Anatoly Onoprienko, 39, a shy and quietly spoken ex-sailor who was nicknamed "the Terminator", greeted the sentence impassively from the iron cage in which he was held. He claims to be unafraid of death: "I've been close to death so many times that it's even interesting for me now to venture into the afterworld," he said in a recent interview.
Whether he will now be executed is unclear, as Ukraine has imposed a moratorium on capital punishment, and is committed to scrapping it. To go ahead with the sentence - a bullet in the back of the head is the Ukrainian method - would require a special parliamentary vote.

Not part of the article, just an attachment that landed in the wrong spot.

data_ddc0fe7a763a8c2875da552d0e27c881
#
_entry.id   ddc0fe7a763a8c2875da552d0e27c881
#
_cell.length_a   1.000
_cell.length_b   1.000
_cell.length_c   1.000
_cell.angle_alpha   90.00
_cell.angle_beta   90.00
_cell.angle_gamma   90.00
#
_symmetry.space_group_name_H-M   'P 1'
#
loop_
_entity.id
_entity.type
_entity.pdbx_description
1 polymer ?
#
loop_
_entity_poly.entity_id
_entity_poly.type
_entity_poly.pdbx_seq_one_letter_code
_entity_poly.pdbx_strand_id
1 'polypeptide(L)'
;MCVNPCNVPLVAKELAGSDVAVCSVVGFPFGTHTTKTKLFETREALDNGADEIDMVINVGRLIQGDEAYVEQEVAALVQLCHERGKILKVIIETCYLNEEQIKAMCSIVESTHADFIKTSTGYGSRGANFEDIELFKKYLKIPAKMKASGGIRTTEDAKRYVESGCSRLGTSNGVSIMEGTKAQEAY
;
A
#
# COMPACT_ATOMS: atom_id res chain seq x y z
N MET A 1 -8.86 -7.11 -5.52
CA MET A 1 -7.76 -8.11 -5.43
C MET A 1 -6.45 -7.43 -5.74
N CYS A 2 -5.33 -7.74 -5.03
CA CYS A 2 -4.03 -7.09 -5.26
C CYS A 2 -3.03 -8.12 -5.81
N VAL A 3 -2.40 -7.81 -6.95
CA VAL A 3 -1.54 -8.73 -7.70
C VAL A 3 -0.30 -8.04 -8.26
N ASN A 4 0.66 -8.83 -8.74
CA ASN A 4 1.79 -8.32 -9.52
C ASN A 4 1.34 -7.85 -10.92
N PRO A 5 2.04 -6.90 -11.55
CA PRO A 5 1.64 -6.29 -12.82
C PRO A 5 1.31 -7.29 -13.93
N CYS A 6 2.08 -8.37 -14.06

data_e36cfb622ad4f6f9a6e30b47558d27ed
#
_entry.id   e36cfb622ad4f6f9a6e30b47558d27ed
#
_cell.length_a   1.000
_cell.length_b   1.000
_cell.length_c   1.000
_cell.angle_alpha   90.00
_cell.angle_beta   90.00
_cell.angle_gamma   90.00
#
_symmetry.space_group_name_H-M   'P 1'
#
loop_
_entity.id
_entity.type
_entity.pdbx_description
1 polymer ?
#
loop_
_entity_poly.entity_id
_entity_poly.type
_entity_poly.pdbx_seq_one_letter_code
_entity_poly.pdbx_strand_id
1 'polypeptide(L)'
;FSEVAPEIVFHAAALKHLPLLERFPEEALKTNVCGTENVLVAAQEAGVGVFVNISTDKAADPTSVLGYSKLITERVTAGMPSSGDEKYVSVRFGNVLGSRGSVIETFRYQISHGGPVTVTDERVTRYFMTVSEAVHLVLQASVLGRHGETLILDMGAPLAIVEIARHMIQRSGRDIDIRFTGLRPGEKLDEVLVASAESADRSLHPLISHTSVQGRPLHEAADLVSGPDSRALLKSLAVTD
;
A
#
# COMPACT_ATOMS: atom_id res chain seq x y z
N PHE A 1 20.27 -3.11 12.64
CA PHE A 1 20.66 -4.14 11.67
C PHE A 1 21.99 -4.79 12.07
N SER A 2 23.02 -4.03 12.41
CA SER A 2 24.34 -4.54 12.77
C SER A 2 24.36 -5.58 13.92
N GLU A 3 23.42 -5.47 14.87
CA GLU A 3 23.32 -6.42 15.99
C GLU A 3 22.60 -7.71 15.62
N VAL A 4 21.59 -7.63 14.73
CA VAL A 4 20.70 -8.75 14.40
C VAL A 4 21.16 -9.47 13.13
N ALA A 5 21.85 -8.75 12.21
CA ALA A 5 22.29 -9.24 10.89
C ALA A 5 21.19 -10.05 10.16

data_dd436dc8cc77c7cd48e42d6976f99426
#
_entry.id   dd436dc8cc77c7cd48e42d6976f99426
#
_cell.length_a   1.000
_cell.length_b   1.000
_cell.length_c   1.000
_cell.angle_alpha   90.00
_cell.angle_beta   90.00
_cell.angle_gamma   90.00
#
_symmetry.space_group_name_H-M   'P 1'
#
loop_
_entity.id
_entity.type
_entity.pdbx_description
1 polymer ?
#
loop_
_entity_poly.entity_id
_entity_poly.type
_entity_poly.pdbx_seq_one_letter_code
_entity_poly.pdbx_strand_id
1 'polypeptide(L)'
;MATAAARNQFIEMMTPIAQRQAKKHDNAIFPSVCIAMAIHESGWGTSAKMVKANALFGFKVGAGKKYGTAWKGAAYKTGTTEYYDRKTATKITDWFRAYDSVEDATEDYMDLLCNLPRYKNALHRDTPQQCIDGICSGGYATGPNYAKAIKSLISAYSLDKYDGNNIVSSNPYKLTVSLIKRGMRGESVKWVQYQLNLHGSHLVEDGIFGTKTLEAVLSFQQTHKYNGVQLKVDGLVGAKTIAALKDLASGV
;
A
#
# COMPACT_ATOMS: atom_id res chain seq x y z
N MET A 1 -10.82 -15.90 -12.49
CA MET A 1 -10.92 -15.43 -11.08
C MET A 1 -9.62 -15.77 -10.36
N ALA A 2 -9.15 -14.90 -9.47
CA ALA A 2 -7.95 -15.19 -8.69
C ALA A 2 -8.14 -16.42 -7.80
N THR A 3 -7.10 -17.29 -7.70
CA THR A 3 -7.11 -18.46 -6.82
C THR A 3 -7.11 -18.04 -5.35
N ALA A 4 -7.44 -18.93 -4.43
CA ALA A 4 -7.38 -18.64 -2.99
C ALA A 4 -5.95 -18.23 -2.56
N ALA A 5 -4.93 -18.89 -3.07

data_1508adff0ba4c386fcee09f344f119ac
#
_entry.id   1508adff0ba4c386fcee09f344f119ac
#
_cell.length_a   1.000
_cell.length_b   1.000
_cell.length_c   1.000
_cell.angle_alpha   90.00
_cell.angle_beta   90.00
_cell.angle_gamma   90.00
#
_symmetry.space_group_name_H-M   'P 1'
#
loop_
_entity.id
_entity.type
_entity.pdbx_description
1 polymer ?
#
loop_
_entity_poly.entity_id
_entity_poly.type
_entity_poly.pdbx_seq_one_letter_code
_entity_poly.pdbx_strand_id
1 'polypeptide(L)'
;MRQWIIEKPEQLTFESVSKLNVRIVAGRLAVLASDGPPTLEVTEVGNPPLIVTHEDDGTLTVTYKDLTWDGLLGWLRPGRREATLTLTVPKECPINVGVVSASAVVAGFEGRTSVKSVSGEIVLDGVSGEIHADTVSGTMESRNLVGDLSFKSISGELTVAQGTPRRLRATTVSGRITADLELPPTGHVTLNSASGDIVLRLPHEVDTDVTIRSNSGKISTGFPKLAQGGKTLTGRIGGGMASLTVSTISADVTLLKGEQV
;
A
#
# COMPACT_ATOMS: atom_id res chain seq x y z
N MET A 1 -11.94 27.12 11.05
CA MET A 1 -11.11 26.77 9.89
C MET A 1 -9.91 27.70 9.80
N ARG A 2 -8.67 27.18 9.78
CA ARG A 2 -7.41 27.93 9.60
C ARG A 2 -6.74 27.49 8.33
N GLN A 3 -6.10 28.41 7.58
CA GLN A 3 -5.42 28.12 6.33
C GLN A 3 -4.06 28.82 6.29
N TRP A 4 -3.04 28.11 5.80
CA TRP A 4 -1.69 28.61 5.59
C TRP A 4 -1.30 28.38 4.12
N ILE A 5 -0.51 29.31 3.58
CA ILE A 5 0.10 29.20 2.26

Onoprienko killed 43 people in less than six months, terrorising rural Ukraine. Travelling by train, he used a sawn-off rifle, knives and axes to slaughter whole families, setting fire to their homes and bludgeoning to death passers-by. Among his victims were 10 children.
The terror ended when he was arrested in Yavoriv, a small town in western Ukraine, on Easter Day 1996, after a hunt that involved 2,000 police, thousands of national guards and more than 3,000 troops, some with armoured vehicles.
He clearly perplexed investigators. "On the one hand, he is a completely normal, intelligent and eloquent, obviously educated, a man who thinks before he says anything," said one, shortly after his capture. "But when he talks about the reasons for the killings, he completely loses his resemblance to a rational person."